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  • Steven Woda

links for 2010-03-03

Last August, we wrote about Y Combinator’s latest idea: RFS, or, Requests for Startups. Basically, this allows the incubator to lead entrepreneurs in a certain direction based on trends they think will be hot. Y Combinator then selects the best ideas based around these guidelines to fund. The latest RFS (number 6), throws down a gauntlet, of sorts.”We think the iPad is meant to be a Windows killer.”Okay, yes, that’s slightly taken out of context ? but it’s still one hell of a way to rile up developers. And to light a fire under some would-be entrepreneur fanboys. Here’s the full statement around the sentence:Most people think the important thing about the iPad is its form factor: that it’s fundamentally a tablet computer. We think Apple has bigger ambitions. We think the iPad is meant to be a Windows killer. Or more precisely, a Windows transcender.

America’s Founders gave us a system of governance designed to limit government power and maximize liberty. The legislative branch is different from the executive, and the Senate is different from the House. No single branch has all the power. That can be frustrating for those with ambitious agendas, but everyone benefits by respecting those checks and balances even as we fight over policies. While the House is designed for action, the Senate is designed for deliberation. That is why Senate rules and procedures give a minority of senators the power to slow or even stop legislation. Both parties do it when in the minority, and both find it frustrating when they are in the majority. But such checks are central to the nature of the institution and to the Senate’s place in our constitutional system. These rules temper majority power and generate strong incentives to develop mainstream legislation that commands broad, bipartisan support.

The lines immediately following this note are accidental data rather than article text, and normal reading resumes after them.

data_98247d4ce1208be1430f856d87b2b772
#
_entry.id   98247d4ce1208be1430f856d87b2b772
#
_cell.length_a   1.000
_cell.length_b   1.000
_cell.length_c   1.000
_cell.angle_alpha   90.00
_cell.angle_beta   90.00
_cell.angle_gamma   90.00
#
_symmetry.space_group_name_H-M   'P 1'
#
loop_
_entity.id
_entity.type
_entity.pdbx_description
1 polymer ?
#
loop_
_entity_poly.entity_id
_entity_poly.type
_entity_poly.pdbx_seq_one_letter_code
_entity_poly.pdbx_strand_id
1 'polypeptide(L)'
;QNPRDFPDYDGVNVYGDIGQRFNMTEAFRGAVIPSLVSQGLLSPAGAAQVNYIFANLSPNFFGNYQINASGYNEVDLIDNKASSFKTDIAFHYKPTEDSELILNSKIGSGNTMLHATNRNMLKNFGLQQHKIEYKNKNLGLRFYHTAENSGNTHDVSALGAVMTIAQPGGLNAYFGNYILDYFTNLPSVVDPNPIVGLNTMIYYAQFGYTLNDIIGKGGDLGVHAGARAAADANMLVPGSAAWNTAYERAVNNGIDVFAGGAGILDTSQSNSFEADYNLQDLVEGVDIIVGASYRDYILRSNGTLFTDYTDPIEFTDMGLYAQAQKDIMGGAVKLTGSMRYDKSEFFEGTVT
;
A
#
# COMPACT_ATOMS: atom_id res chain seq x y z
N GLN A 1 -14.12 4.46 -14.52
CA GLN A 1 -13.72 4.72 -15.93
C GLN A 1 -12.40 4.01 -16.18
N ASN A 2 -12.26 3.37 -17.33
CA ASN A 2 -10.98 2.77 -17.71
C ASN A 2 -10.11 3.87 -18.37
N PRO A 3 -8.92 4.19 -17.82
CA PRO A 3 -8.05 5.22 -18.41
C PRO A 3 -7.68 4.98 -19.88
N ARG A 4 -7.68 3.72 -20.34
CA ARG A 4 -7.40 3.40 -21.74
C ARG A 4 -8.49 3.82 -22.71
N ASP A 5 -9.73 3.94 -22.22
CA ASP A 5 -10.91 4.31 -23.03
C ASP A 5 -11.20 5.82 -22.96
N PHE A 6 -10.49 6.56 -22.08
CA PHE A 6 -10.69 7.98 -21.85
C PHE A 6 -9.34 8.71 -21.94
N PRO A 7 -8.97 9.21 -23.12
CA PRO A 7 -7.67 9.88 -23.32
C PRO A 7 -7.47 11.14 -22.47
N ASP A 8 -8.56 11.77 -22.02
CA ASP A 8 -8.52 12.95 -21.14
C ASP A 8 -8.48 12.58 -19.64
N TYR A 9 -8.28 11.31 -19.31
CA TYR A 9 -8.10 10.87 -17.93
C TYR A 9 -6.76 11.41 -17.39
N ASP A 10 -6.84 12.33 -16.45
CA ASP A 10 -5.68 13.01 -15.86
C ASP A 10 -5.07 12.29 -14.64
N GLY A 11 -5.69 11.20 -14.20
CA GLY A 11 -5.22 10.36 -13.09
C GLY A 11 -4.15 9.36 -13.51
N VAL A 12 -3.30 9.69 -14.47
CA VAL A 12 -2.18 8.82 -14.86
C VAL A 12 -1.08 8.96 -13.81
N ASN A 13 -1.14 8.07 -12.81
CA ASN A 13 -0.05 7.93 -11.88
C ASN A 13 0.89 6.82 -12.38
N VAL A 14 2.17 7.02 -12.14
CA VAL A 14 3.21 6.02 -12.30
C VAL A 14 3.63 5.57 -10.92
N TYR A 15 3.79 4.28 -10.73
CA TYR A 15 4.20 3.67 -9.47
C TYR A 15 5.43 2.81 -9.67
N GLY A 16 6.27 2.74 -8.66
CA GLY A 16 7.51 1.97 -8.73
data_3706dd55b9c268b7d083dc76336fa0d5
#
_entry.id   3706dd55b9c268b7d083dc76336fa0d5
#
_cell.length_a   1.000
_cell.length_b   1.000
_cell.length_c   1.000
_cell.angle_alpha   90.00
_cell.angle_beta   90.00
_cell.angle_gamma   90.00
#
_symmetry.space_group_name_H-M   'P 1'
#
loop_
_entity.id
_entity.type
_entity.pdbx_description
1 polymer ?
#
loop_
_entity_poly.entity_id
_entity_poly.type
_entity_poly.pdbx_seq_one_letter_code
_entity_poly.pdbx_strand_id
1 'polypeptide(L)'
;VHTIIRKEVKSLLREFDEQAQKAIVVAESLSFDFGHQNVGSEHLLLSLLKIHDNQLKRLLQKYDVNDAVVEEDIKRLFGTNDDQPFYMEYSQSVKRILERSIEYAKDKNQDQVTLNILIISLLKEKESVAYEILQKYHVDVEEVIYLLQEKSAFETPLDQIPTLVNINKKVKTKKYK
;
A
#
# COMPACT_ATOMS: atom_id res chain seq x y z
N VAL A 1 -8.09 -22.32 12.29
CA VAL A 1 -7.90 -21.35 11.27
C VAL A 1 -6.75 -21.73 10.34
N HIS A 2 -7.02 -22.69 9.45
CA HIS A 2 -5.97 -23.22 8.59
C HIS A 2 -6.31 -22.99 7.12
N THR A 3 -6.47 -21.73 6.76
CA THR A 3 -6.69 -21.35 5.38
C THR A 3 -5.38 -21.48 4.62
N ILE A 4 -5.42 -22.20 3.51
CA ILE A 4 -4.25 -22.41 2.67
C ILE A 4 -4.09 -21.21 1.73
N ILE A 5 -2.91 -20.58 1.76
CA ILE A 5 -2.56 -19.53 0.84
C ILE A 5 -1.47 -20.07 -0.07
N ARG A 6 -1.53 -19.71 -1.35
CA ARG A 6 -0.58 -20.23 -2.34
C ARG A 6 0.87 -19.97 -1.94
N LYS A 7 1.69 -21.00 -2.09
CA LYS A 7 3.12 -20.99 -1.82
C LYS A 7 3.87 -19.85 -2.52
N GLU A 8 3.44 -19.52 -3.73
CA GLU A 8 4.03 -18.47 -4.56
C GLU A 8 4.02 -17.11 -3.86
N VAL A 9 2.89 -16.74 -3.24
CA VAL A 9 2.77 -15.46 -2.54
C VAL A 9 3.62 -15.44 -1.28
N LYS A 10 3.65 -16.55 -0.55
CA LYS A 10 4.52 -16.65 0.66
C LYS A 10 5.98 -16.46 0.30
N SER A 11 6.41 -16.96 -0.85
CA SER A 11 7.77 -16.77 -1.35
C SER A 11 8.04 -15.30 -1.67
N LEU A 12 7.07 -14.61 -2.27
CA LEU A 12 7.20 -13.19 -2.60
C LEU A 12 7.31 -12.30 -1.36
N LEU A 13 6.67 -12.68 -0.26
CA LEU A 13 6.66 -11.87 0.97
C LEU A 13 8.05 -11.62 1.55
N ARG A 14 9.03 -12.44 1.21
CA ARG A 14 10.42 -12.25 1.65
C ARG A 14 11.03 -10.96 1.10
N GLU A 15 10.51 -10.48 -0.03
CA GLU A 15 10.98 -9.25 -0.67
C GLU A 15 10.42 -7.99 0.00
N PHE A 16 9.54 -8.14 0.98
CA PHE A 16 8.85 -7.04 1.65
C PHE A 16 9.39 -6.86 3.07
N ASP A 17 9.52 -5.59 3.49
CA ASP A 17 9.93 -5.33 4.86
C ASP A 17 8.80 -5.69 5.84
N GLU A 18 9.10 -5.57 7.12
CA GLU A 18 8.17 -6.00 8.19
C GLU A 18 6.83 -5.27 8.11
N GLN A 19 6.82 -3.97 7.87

Mobile phones are fast becoming the way consumers find coupons, research products, compare prices and make purchases. It makes shopping easier for consumers, but that doesn’t mean retailers are thrilled at the prospect of consumers consulting mobile phones from their aisles — after all, does Best Buy want you to know that the item in your cart can be had cheaper at Amazon — and purchased right now on your phone? “There is fear, but it is the new reality,” said Dan Butcher, a reporter at Mobile Marketer. “Retailers are becoming aware that consumers are using their phones in the store to make decisions. They’re realizing that they need to support that platform.”

Videos like this one remind me that I live in a very tiny corner of the universe. Only 8% of the people interviewed (out of a sample of over 50) correctly defined a browser. It also shows how effective Google has been in their approach to branding, especially given that they just aired their first TV commercial a few weeks ago.

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